Arts & Entertainment
2 min

Ottawa screens censored gay video

'I don't see what's so upsetting about it'

David Wojnarowicz, A Fire in My Belly (Film In Progress), Excerpt 1986-87. Super-8mm film, black and white & colour. Silent. TRT: 00:13:06, TRT: 00:07:00.

The film that caused such a fuss among some American conservatives that it was pulled from an exhibit at the Smithsonian didn’t raise many eyebrows at its first Ottawa screening.

About 100 people took in A Fire In My Belly by David Wojnarowicz during three successive screenings in the single-room exhibition space of Bank St’s Gallery 101 on Saturday night. Two screenings were originally planned, but organizers added a third due to demand. Most people had come out to see for themselves what was creating so much controversy but couldn’t understand what caused the United State’s most well-known museum to remove the film.

“I don’t know what the fuss is all about,” said Janet Clayton after the second screening. “I don’t see what’s so upsetting about it.” 

“I expected a lot more,” said Joseph Jacques, who works for the AIDS Committee of Ottawa.

Jacques acknowledged, however, that the people who complained about the film in Washington were more conservative than he. They included members of the Catholic League and John Boehner, the new Republican House speaker.

The removal prompted a large public outcry, with many calling it an act of censorship.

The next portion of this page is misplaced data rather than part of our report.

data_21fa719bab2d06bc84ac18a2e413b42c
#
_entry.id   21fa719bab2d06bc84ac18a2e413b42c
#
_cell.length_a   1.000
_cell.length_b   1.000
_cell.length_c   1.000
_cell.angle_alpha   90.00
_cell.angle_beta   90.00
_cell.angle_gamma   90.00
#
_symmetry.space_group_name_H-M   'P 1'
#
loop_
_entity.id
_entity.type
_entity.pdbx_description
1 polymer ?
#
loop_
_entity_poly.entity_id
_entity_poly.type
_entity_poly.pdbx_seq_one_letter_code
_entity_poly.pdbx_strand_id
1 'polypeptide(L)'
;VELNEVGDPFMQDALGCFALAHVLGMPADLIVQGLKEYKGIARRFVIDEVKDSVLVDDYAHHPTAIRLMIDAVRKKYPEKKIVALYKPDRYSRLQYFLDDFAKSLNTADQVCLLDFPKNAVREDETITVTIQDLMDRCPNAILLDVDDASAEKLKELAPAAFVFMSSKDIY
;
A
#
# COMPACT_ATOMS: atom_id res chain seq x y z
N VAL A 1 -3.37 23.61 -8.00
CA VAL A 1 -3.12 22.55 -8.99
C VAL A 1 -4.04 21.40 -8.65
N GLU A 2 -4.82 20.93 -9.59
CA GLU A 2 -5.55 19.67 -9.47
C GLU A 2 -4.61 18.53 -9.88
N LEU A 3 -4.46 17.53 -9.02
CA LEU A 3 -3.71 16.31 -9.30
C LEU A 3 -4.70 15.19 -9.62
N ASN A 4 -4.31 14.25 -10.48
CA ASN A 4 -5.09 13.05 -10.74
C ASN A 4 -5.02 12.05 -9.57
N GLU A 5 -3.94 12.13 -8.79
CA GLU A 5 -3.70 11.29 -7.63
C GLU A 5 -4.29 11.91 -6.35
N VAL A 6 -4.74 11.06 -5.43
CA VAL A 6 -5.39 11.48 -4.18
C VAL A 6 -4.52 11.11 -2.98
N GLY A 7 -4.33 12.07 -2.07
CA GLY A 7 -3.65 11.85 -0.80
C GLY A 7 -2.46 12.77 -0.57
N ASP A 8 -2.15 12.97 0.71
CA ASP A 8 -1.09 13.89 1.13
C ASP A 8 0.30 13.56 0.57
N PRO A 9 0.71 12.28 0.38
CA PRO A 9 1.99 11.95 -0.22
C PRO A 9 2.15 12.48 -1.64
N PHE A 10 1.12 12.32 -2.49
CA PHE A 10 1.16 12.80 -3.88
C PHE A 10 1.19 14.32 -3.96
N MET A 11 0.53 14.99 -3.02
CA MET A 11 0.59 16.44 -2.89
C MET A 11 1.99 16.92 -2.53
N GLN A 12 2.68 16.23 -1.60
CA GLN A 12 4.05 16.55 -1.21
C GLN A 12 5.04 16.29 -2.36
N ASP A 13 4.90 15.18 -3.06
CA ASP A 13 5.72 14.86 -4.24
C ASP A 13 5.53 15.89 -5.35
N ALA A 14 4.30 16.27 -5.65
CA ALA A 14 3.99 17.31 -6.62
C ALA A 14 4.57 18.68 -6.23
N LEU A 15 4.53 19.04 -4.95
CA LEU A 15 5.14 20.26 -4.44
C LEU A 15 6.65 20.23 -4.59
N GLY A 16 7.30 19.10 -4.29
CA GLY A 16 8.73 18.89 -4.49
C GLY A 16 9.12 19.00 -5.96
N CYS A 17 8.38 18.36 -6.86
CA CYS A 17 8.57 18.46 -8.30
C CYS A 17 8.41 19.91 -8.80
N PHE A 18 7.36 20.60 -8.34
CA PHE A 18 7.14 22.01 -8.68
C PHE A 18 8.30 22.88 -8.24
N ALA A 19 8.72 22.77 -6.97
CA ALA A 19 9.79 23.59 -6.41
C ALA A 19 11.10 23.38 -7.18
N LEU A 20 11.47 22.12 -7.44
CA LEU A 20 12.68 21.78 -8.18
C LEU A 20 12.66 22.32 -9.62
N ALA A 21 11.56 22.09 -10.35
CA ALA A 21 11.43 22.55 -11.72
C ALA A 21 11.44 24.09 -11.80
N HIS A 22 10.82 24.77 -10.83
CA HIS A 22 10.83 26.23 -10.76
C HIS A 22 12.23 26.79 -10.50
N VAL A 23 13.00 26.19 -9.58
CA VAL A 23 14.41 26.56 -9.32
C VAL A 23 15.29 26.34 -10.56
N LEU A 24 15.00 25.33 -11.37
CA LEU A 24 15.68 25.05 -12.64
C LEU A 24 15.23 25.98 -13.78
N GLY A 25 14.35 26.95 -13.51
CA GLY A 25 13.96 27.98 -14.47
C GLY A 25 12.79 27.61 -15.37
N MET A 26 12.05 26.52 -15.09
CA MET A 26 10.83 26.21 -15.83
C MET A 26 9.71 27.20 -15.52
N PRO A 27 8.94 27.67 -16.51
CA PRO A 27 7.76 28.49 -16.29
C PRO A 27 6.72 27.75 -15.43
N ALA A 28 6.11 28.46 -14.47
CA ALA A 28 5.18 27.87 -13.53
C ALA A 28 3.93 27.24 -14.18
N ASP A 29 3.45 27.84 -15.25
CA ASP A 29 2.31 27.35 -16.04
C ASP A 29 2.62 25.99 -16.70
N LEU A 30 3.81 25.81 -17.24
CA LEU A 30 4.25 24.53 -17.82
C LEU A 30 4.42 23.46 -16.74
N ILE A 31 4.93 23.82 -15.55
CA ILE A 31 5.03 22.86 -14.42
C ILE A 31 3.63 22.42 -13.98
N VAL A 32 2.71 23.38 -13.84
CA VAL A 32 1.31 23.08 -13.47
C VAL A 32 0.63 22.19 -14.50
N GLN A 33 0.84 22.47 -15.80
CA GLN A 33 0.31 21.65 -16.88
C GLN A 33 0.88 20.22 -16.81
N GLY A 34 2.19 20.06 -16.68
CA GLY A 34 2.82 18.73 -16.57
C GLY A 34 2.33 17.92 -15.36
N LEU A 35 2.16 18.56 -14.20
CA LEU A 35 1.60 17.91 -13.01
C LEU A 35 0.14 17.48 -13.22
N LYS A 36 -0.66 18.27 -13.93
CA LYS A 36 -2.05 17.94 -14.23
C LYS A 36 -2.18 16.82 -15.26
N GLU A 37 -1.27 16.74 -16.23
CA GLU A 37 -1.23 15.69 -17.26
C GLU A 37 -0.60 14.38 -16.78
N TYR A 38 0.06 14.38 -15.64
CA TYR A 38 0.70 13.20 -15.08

One of the organizers of the Gallery 101 screenings said he is happy that the controversy around the film is increasing its visibility.  

“More than anything, I think the controversy is important if it gets people to see the film,” said Glenn Crawford, who is also the committee chair of The Village. 

The gallery screened two excerpts from the film, one 13 minutes and the other seven minutes long. Wojnarowicz, who died of AIDS, never completed the piece. The Smithsonian was screening just four minutes of it at the National Portrait Gallery in Hide/Seek: Difference and Desire in American Portraiture, which also happens to be the first major museum exhibition to focus on gay portraiture.

All the controversy was about an 11-second clip that shows Christ’s body, bleeding on the cross, being walked over by a swarm of ants (see it here: http://www.washingtonpost.com/wp-dyn/content/video/2010/11/30/VI2010113006898.html). 

The excerpts screened on Saturday night showed an abstract, freely flowing variety of scenes in a type of stream-of-consciousness display. Images of a cock fight, industrial gears turning, a marionette dancing and then catching on fire, and blood falling into a glass bowl were all juxtaposed. There was also a set of human lips slowly being sewn shut with a needle and thread, and a man masturbating. Wojnarowicz created the film in memory of a friend who had died of AIDS.

Gallery 101 follows several other museums around the world, including London’s Tate Modern art gallery, in screening A Fire In My Belly to protest the perceived censorship and show support for Wojnarowicz, who also died of AIDS.

Meanwhile, the only Canadian artist featured in the Smithsonian’s gay portraiture exhibit continues to try to get his own work removed in protest. AA Bronson’s portrait of Felix Partz is owned by the National Gallery of Canada, which refuses to formally ask the Smithsonian to take it down. Instead, the Canadian gallery has asked the Smithsonian to “collaborate” with Bronson, he says. 

Bronson adds that the National Gallery told him that to force the removal of his work would be “fighting censorship with more censorship.”

He, of course, disagrees. “For me to remove my work is not censorship. If I was removing somebody else’s, that might be censorship.”